Williams expresses concern about communal violence in Orissa

Williams expresses concern about communal violence in Orissa

By staff writers
7 Sep 2008

Archbishop of Canterbury Dr Rowan Willams has expressed great distress at the extreme violence being used between Hindus and Christians in Orissa, India, following the murder of Hindu leader, Swami Lakshmananda Saraswati, recently.

In a letter sent at the end of last week to the Moderator of the Church of North India (CNI), the Most Rev Joel Mal, Dr Williams called for an end to the violence and for intense prayer for the suffering churches.

CNI is an ecumenical Protestant church that Anglicans joined some 38 years ago.

The Anglican leader said of the situation: "I hope that Christians and people of faith around the world will make known their horror at this violence, their support for the rebuilding of lives and the churches, orphanages and schools destroyed, and for work towards future reconciliation".

The Hindu Council UK has also condemned the violence and called for peace. It has urged fundamentalist Christians to stop inflaming the situation by trying to convert their Hindu neighbours. Churches point out that forced conversions to Hinduism have also been happening, sometimes on a village wide scale.

Civic and religious leaders are appealing for calm and for practical interventions by the Indian government.

The killing that sparked off the violence, which has been particularly harsh on minority Christian communities, was first blamed on Christians by hardline Hindu nationalists.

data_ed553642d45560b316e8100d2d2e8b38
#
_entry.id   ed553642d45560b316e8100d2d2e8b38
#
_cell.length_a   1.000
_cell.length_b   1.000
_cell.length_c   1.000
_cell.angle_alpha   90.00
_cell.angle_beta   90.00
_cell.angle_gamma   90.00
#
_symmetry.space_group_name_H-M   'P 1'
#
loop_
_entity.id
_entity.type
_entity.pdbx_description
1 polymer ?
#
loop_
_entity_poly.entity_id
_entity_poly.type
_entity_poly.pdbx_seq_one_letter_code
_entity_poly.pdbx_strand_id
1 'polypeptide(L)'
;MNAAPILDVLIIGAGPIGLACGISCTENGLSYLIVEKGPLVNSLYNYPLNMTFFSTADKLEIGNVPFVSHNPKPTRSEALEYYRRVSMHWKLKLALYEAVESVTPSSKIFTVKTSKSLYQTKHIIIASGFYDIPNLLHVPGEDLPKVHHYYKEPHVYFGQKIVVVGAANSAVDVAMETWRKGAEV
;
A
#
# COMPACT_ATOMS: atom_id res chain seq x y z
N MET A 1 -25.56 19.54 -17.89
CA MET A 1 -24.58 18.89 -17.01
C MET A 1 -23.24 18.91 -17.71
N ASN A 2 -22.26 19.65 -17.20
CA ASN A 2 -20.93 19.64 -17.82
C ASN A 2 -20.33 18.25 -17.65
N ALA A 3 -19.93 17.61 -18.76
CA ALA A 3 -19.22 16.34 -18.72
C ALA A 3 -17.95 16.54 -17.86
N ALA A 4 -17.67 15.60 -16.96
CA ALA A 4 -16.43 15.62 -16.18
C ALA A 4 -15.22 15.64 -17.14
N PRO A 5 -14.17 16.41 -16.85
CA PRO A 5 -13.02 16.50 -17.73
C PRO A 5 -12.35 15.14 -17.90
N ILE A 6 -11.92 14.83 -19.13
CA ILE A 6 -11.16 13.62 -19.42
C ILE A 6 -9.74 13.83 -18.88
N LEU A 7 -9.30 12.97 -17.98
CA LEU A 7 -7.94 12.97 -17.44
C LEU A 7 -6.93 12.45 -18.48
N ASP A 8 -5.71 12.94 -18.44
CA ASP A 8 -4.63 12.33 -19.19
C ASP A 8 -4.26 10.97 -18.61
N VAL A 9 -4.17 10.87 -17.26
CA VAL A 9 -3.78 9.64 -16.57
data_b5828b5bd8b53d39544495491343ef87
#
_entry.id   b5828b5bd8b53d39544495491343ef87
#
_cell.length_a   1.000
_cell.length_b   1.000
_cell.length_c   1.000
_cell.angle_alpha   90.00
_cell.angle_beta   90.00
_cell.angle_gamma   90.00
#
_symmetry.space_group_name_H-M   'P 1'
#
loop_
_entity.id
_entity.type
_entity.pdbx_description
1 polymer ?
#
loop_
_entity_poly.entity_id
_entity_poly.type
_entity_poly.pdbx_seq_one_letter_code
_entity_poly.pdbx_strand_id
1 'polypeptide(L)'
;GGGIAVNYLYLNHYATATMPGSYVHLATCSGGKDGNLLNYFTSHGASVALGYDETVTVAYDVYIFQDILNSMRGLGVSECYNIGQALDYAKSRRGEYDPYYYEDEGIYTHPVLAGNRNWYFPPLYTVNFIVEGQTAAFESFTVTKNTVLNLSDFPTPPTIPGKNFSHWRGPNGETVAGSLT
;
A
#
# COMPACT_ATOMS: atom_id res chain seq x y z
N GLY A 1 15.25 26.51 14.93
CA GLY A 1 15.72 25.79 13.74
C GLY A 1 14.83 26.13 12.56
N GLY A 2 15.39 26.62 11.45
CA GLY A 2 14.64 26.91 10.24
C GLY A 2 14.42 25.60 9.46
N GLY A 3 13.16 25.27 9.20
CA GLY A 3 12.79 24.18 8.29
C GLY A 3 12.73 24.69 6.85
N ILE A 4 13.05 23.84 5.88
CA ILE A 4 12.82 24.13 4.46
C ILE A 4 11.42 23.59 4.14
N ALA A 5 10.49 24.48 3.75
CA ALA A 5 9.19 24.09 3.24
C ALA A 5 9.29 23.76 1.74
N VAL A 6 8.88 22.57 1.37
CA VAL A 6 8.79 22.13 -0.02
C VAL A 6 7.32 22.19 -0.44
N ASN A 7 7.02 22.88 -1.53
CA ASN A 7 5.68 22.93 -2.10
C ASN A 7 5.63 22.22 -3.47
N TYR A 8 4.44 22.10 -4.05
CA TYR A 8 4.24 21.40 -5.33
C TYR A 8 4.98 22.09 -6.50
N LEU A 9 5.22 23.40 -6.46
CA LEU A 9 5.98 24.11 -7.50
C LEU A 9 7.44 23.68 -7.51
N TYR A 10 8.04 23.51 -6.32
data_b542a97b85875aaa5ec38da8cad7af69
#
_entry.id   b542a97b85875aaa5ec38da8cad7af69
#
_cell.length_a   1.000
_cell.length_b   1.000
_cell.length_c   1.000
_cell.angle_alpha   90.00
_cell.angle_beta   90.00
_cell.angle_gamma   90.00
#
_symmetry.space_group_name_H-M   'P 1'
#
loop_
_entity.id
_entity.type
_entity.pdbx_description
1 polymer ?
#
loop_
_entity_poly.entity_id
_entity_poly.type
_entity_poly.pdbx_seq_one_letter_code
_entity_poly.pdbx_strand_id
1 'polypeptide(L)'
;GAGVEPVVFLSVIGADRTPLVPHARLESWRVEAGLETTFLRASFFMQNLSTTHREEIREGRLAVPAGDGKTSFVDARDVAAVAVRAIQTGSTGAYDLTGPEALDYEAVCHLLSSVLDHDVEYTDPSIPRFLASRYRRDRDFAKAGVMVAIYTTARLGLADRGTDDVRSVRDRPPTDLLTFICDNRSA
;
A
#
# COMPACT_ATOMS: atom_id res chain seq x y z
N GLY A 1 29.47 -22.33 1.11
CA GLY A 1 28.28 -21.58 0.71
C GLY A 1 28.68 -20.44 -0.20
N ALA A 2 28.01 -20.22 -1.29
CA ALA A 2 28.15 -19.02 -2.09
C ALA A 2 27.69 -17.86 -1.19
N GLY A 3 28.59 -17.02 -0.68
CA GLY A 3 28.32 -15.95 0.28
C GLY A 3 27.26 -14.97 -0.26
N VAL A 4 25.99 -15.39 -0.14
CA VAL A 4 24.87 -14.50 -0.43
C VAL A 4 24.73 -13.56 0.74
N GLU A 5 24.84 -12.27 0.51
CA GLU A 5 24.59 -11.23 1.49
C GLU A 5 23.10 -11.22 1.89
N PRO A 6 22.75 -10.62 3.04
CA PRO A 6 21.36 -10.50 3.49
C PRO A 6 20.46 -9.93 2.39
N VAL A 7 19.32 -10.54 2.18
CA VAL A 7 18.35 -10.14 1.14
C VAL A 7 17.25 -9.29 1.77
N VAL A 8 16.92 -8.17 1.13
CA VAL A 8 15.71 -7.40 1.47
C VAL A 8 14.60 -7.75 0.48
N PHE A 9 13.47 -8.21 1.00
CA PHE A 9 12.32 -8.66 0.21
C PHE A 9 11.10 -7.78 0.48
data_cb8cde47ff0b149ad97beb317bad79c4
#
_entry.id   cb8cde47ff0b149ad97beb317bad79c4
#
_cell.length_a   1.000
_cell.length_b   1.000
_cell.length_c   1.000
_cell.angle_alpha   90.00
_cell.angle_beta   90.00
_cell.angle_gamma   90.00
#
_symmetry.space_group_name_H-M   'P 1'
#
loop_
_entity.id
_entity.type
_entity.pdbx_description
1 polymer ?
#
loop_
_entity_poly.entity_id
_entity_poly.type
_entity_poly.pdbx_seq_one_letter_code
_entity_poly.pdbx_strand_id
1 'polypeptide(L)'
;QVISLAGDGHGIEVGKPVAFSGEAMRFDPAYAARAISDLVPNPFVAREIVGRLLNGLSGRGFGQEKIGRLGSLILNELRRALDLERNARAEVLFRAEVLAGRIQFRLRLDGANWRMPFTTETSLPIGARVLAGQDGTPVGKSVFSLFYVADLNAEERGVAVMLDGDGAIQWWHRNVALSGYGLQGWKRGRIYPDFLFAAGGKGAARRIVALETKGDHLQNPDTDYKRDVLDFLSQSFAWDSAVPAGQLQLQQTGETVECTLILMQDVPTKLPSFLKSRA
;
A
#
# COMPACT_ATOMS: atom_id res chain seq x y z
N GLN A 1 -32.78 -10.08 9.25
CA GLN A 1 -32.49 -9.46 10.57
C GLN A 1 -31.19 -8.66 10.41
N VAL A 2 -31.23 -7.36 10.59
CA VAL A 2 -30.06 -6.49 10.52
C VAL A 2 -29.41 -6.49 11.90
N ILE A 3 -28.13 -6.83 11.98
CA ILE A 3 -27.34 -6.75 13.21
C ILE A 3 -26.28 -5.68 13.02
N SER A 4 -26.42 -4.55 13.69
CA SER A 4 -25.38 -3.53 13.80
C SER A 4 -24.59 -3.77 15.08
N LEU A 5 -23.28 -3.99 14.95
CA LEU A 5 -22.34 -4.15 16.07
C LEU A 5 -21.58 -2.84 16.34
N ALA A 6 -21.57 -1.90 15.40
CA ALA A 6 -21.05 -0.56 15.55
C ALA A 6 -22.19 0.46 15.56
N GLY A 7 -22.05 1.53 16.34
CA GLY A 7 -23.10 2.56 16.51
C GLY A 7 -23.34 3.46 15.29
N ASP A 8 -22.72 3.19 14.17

But it has since emerged that it was much more likely to have been committed by a Maoist activist.

The Indian government has said that it will seek to protect people and families from the violence and to stop its spread.

In December 2007 the independent Human Rights Watch (HRW) organisation said that a good deal of the blame for communal violence in Orissa and elsewhere should go to extreme Hindu nationalists who want a state where their religion has official dominance.

Peace workers say it is important to recognise that cycles of violence always involve actions on both sides.

The Church of North India was formed in 1970 (38 years ago) from a union of 5 separate denominations, including the then Anglican Church of India, Pakistan, Burma and Ceylon. This process of church union began in 1929, culminating in the Church of North India in 1970.

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